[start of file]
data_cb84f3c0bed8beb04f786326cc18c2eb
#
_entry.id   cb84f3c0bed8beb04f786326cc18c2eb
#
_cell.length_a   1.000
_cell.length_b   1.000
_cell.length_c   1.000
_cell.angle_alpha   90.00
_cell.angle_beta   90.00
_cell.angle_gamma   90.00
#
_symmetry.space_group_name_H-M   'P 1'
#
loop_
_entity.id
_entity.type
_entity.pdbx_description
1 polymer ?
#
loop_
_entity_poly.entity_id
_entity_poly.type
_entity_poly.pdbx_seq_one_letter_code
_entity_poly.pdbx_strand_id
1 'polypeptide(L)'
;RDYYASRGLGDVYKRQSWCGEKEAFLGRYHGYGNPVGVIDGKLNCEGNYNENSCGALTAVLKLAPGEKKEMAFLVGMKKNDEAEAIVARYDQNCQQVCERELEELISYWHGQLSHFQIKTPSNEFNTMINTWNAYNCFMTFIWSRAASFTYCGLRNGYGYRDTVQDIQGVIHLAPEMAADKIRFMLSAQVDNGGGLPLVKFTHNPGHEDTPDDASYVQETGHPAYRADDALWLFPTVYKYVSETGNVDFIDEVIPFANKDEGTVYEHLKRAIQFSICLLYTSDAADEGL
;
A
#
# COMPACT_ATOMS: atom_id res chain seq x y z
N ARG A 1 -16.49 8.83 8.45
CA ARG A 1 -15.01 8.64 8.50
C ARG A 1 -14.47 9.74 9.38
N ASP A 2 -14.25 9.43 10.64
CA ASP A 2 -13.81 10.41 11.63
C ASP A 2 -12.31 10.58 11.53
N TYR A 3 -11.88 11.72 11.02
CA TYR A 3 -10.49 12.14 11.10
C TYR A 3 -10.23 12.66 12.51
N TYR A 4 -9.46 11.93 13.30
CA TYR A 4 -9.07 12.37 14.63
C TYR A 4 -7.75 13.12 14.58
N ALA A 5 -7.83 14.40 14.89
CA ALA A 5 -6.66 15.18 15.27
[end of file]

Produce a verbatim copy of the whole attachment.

data_cb84f3c0bed8beb04f786326cc18c2eb
#
_entry.id   cb84f3c0bed8beb04f786326cc18c2eb
#
_cell.length_a   1.000
_cell.length_b   1.000
_cell.length_c   1.000
_cell.angle_alpha   90.00
_cell.angle_beta   90.00
_cell.angle_gamma   90.00
#
_symmetry.space_group_name_H-M   'P 1'
#
loop_
_entity.id
_entity.type
_entity.pdbx_description
1 polymer ?
#
loop_
_entity_poly.entity_id
_entity_poly.type
_entity_poly.pdbx_seq_one_letter_code
_entity_poly.pdbx_strand_id
1 'polypeptide(L)'
;RDYYASRGLGDVYKRQSWCGEKEAFLGRYHGYGNPVGVIDGKLNCEGNYNENSCGALTAVLKLAPGEKKEMAFLVGMKKNDEAEAIVARYDQNCQQVCERELEELISYWHGQLSHFQIKTPSNEFNTMINTWNAYNCFMTFIWSRAASFTYCGLRNGYGYRDTVQDIQGVIHLAPEMAADKIRFMLSAQVDNGGGLPLVKFTHNPGHEDTPDDASYVQETGHPAYRADDALWLFPTVYKYVSETGNVDFIDEVIPFANKDEGTVYEHLKRAIQFSICLLYTSDAADEGL
;
A
#
# COMPACT_ATOMS: atom_id res chain seq x y z
N ARG A 1 -16.49 8.83 8.45
CA ARG A 1 -15.01 8.64 8.50
C ARG A 1 -14.47 9.74 9.38
N ASP A 2 -14.25 9.43 10.64
CA ASP A 2 -13.81 10.41 11.63
C ASP A 2 -12.31 10.58 11.53
N TYR A 3 -11.88 11.72 11.02
CA TYR A 3 -10.49 12.14 11.10
C TYR A 3 -10.23 12.66 12.51
N TYR A 4 -9.46 11.93 13.30
CA TYR A 4 -9.07 12.37 14.63
C TYR A 4 -7.75 13.12 14.58
N ALA A 5 -7.83 14.40 14.89
CA ALA A 5 -6.66 15.18 15.27